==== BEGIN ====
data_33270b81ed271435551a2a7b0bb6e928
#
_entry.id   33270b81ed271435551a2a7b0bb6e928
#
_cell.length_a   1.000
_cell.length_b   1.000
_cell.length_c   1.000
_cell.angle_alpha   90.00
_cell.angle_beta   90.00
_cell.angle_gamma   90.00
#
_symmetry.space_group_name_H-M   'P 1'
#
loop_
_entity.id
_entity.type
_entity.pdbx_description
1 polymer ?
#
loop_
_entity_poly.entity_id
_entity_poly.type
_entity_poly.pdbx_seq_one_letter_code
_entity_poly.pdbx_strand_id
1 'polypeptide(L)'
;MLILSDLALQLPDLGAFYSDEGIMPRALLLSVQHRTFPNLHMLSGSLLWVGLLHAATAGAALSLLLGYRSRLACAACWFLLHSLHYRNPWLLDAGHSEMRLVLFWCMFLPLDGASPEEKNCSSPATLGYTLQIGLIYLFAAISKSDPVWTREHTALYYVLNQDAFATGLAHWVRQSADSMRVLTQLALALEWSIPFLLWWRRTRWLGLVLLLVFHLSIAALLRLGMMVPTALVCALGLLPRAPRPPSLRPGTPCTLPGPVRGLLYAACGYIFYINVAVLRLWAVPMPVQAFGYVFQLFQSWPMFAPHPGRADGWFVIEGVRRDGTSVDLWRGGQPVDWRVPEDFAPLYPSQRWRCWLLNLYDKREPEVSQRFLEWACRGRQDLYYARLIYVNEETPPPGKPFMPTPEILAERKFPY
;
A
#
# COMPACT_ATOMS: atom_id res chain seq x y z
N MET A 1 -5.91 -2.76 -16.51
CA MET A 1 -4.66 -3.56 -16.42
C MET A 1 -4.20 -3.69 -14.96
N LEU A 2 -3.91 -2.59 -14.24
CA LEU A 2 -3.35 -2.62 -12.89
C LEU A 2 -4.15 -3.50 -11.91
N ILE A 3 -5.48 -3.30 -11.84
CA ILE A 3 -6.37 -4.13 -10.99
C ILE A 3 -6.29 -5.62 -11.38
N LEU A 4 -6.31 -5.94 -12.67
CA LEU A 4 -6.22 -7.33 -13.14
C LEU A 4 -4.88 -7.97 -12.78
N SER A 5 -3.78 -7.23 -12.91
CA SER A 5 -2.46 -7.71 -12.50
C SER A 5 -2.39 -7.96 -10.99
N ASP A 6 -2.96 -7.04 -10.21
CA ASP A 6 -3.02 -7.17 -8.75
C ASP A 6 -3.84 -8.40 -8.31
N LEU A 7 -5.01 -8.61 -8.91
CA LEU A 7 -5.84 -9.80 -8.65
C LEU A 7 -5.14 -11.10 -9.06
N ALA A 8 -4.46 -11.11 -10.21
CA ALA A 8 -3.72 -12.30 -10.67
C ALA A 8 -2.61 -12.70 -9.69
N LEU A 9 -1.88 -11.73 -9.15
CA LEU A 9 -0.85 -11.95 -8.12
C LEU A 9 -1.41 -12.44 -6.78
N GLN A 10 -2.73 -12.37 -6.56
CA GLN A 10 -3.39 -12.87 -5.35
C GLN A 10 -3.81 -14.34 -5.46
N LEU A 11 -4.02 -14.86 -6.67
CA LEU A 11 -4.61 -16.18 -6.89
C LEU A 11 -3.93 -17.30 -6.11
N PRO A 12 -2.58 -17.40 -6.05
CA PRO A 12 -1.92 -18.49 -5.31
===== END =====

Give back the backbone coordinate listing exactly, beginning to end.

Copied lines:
data_33270b81ed271435551a2a7b0bb6e928
#
_entry.id   33270b81ed271435551a2a7b0bb6e928
#
_cell.length_a   1.000
_cell.length_b   1.000
_cell.length_c   1.000
_cell.angle_alpha   90.00
_cell.angle_beta   90.00
_cell.angle_gamma   90.00
#
_symmetry.space_group_name_H-M   'P 1'
#
loop_
_entity.id
_entity.type
_entity.pdbx_description
1 polymer ?
#
loop_
_entity_poly.entity_id
_entity_poly.type
_entity_poly.pdbx_seq_one_letter_code
_entity_poly.pdbx_strand_id
1 'polypeptide(L)'
;MLILSDLALQLPDLGAFYSDEGIMPRALLLSVQHRTFPNLHMLSGSLLWVGLLHAATAGAALSLLLGYRSRLACAACWFLLHSLHYRNPWLLDAGHSEMRLVLFWCMFLPLDGASPEEKNCSSPATLGYTLQIGLIYLFAAISKSDPVWTREHTALYYVLNQDAFATGLAHWVRQSADSMRVLTQLALALEWSIPFLLWWRRTRWLGLVLLLVFHLSIAALLRLGMMVPTALVCALGLLPRAPRPPSLRPGTPCTLPGPVRGLLYAACGYIFYINVAVLRLWAVPMPVQAFGYVFQLFQSWPMFAPHPGRADGWFVIEGVRRDGTSVDLWRGGQPVDWRVPEDFAPLYPSQRWRCWLLNLYDKREPEVSQRFLEWACRGRQDLYYARLIYVNEETPPPGKPFMPTPEILAERKFPY
;
A
#
# COMPACT_ATOMS: atom_id res chain seq x y z
N MET A 1 -5.91 -2.76 -16.51
CA MET A 1 -4.66 -3.56 -16.42
C MET A 1 -4.20 -3.69 -14.96
N LEU A 2 -3.91 -2.59 -14.24
CA LEU A 2 -3.35 -2.62 -12.89
C LEU A 2 -4.15 -3.50 -11.91
N ILE A 3 -5.48 -3.30 -11.84
CA ILE A 3 -6.37 -4.13 -10.99
C ILE A 3 -6.29 -5.62 -11.38
N LEU A 4 -6.31 -5.94 -12.67
CA LEU A 4 -6.22 -7.33 -13.14
C LEU A 4 -4.88 -7.97 -12.78
N SER A 5 -3.78 -7.23 -12.91
CA SER A 5 -2.46 -7.71 -12.50
C SER A 5 -2.39 -7.96 -10.99
N ASP A 6 -2.96 -7.04 -10.21
CA ASP A 6 -3.02 -7.17 -8.75
C ASP A 6 -3.84 -8.40 -8.31
N LEU A 7 -5.01 -8.61 -8.91
CA LEU A 7 -5.84 -9.80 -8.65
C LEU A 7 -5.14 -11.10 -9.06
N ALA A 8 -4.46 -11.11 -10.21
CA ALA A 8 -3.72 -12.30 -10.67
C ALA A 8 -2.61 -12.70 -9.69
N LEU A 9 -1.88 -11.73 -9.15
CA LEU A 9 -0.85 -11.95 -8.12
C LEU A 9 -1.41 -12.44 -6.78
N GLN A 10 -2.73 -12.37 -6.56
CA GLN A 10 -3.39 -12.87 -5.35
C GLN A 10 -3.81 -14.34 -5.46
N LEU A 11 -4.02 -14.86 -6.67
CA LEU A 11 -4.61 -16.18 -6.89
C LEU A 11 -3.93 -17.30 -6.11
N PRO A 12 -2.58 -17.40 -6.05
CA PRO A 12 -1.92 -18.49 -5.31